Criolla Sella peppers are best known for their citrusy and sweet flavors. These chile peppers have been growing in the Bolivian Andes since ancient times. Locals compare the taste to mangoes and oranges. That said, they’re perfect for creating an aji amarillo paste substitute. 

17. Guntur Sannam

Guntur Sannam is an Indian chili pepper notable for its thick pod. Like bell peppers, these chilies have a sweet flavor and crunchy skin. You can serve them stuffed, roasted, or pounded into a paste. They have moderate heat at 40,000 Scoville heat units.

18. Aji Limon

Aji limon is another Peruvian chili pepper. Like the yellow aji, these peppers start out green and turn yellow when ripe. They have mild heat at 30,000 Scoville heat units. Aji limon paste is one of the best aji amarillo paste substitutes.

19. Habanero Pepper

Habanero peppers are the hottest edible chile peppers. A single habanero pepper can reach up to 350,000 heat units on the Scoville scale. 

Habanero peppers are insanely spicy but have a sweet and fruity flavor. Since this chile is so spicy, it’s easy to overlook the habanero pepper’s unique taste. If you’re using it as a substitute for aji amarillo paste, only use one habanero pepper at a time. Always use gloves when handling habanero pepper.

20. Serrano Pepper

Serrano peppers are an excellent aji amarillo substitute. They have green pods growing at two inches long and are often mistaken for jalapeño peppers. Serrano peppers have milder heat, with only 23,000 Scoville heat units. 

The serrano pepper is flavorful. It has an earthy yet fruity taste similar to Amarillo peppers. Serrano pepper also comes in green, orange, and red colors.

Serrano pepper is often used in Mexican cuisine. It’s excellent in salsas and sauces or as spicy toppings. Serrano pepper is also available in dried and paste varieties.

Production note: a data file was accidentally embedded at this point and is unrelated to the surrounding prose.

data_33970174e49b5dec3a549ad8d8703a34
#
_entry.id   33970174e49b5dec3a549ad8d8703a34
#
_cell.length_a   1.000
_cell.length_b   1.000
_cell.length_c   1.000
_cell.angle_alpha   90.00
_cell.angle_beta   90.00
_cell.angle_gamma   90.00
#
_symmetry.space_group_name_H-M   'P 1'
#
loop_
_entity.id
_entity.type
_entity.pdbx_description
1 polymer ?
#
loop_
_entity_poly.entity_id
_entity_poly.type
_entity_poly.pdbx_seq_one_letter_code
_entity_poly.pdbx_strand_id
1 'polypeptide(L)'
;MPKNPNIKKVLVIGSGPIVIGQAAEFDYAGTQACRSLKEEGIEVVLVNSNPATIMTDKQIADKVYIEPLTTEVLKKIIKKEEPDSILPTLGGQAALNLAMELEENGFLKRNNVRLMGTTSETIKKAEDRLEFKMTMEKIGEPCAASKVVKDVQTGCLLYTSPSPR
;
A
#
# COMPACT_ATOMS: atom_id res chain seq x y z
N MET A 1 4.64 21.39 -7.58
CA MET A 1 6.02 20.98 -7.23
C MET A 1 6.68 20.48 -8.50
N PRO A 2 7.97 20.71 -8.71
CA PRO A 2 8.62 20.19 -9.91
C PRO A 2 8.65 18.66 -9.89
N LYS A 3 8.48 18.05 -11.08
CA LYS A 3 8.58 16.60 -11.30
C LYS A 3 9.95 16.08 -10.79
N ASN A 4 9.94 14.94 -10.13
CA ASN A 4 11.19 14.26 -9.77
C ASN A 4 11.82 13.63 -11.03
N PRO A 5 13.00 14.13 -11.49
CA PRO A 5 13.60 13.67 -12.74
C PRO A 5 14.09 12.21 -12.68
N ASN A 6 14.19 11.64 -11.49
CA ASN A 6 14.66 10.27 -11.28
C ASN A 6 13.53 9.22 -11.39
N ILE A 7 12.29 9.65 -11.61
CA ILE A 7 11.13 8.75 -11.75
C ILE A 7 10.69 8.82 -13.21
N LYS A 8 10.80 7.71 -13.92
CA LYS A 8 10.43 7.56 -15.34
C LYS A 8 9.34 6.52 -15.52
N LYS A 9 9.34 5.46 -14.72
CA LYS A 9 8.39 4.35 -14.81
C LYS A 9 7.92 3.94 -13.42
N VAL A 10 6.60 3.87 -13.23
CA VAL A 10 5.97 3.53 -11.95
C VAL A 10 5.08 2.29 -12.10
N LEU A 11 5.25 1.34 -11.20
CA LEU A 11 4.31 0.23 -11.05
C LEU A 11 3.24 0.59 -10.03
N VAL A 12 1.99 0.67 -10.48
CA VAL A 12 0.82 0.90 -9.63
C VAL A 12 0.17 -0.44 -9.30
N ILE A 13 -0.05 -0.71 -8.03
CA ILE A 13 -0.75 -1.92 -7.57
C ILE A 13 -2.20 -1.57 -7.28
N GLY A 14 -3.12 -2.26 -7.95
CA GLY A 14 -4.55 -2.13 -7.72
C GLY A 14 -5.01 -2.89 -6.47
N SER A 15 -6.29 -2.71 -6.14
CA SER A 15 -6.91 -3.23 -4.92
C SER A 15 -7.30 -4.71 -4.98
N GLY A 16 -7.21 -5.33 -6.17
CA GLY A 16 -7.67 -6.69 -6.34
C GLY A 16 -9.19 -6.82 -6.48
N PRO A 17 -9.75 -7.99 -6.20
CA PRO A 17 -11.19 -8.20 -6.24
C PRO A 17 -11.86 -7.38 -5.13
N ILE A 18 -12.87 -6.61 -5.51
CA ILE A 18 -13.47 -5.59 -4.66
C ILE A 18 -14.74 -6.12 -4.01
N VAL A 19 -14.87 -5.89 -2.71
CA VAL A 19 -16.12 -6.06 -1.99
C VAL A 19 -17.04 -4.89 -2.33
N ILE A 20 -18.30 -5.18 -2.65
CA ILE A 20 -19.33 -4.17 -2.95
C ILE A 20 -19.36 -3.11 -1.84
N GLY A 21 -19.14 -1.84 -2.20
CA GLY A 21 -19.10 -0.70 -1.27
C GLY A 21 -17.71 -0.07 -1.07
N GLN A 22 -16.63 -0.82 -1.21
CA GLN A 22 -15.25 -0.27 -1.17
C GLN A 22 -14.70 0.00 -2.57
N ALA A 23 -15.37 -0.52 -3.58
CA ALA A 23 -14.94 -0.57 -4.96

21. Scotch Bonnet Pepper

Aside from habaneros, scotch bonnet peppers are one of the hottest peppers on this list. They are at the top of the Scoville scale with one scotch bonnet pepper at 350,000 heat units. Scotch bonnet peppers, also known as the Caribbean red pepper, are abundant in Africa. 

A scotch bonnet pepper can vary in color. But their taste is very similar to Amarillo pepper. Scotch bonnet pepper has fruity, citrusy, and sweet flavors. It may not seem evident since it’s incredibly spicy. You can add scotch bonnet pepper to any Amarillo-based dish.

22. Manzano Pepper

Manzano chile, also known as Manzano pepper, is another worthy amarillo paste substitute. These peppers have a spicy level of 30,000 Scoville heat units. These chile peppers look like apples, hence the name. 

Manzano pepper has fruity and citrusy flavors. It’s often eaten raw or added to spicy vinegar. You can also use it to flavor spicy chocolate desserts. 

Famous Recipes That Use Aji Amarillo Paste 

The aji amarillo pepper is a common ingredient in many Peruvian dishes. It’s also the main spice in aji de gallina, a spicy chicken dish with yellow cream sauce. 

Another popular dish is apple chili. Amarillo peppers add a layer of sweetness and spiciness to the recipe. Use aji amarillo paste in mashed potatoes with cheesy sauce for comfort food.


Aji amarillo peppers are Peruvian chile peppers known for their bright yellow pods. These chile peppers are moderately spicy with an earthy, citrusy, and fruity flavor. They are available fresh, dried, or frozen in most grocery stores. But you can also buy aji amarillo paste and powder.

The best aji amarillo paste substitute is serrano pepper paste. But you can also use other common chili peppers like jalapenos or chipotle peppers.

More Ingredient Substitutes

Natalia | Flavorful home
Natalia is a recipe developer, food photographer, and home cook. She started Flavorful Home to document her recipes and share home cooking tips. She loves creating flavorful and nutritious meals while keeping the cooking process simple and joyful!